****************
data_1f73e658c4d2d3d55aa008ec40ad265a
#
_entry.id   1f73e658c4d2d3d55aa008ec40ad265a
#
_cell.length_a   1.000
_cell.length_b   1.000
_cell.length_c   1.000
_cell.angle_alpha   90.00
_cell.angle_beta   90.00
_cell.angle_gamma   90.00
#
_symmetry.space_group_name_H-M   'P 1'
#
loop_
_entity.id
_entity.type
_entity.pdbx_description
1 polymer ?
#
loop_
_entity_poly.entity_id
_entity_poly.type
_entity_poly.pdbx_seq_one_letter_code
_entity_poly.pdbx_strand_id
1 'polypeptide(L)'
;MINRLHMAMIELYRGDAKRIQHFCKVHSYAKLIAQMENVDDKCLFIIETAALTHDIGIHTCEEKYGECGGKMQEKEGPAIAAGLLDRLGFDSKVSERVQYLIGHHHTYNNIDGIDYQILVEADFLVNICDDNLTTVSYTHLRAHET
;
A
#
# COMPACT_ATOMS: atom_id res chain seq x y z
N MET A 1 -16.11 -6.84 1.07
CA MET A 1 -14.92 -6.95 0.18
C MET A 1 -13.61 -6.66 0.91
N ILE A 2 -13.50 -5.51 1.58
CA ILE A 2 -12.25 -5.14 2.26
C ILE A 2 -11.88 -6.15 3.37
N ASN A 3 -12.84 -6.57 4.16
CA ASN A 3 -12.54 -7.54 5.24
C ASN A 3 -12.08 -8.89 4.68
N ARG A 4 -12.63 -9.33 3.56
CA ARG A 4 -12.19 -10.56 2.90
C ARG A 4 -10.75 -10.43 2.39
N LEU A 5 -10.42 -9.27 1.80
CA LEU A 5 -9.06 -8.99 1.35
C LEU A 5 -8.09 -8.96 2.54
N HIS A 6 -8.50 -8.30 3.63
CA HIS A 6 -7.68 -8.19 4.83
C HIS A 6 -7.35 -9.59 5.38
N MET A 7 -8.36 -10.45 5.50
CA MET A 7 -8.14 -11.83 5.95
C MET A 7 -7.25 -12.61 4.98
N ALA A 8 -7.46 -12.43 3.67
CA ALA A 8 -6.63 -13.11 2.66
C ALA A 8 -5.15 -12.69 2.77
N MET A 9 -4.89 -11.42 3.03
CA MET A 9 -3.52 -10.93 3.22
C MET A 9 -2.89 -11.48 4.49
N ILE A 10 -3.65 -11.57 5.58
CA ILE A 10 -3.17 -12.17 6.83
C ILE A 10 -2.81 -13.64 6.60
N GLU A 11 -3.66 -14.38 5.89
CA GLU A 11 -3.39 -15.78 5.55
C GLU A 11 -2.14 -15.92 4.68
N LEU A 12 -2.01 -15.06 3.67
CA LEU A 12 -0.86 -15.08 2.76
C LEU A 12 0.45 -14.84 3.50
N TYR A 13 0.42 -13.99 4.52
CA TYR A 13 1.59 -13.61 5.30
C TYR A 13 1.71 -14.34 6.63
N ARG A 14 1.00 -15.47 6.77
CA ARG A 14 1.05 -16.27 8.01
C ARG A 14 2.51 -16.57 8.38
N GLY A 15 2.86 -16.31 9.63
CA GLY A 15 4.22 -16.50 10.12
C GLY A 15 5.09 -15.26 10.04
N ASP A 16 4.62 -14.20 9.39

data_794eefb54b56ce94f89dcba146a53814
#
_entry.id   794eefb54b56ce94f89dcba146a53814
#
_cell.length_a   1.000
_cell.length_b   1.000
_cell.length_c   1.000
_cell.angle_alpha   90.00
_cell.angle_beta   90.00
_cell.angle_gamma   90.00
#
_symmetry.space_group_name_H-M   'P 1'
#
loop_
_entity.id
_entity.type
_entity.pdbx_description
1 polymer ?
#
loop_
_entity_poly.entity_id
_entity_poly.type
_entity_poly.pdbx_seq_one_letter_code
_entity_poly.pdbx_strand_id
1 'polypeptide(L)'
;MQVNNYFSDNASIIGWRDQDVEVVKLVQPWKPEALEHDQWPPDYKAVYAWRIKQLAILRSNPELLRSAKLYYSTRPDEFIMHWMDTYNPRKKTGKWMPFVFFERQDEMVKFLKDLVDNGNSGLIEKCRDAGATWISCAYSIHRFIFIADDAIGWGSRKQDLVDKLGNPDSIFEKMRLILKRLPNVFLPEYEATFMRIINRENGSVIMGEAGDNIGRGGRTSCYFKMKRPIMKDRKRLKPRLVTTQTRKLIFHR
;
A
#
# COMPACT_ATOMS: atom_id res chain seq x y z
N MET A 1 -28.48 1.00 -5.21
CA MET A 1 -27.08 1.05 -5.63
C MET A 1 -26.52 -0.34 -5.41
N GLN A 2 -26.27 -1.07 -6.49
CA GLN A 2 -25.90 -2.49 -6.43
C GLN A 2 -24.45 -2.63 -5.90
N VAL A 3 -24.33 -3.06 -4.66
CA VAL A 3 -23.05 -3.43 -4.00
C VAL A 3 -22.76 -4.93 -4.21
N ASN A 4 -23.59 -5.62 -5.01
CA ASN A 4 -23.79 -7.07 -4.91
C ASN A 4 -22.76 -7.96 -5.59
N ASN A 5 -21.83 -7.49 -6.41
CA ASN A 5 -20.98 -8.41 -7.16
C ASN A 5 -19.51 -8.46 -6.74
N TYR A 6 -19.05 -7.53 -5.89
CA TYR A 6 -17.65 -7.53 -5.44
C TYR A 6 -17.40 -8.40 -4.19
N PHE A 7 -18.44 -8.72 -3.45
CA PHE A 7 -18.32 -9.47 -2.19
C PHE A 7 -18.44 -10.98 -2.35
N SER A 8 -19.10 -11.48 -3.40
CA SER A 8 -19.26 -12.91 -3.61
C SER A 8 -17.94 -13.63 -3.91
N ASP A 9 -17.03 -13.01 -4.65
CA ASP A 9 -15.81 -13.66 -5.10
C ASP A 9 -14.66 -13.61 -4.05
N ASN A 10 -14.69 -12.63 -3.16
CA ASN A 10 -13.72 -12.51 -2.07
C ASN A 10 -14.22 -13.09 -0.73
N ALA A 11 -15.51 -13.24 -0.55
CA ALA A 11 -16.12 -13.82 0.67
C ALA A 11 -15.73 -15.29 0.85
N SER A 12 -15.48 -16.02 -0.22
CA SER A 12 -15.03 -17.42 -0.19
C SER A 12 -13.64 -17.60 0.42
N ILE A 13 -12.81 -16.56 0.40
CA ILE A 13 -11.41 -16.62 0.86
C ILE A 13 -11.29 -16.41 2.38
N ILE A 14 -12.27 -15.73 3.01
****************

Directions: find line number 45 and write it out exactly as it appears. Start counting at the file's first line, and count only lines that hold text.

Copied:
C LEU A 5 -8.09 -8.96 2.54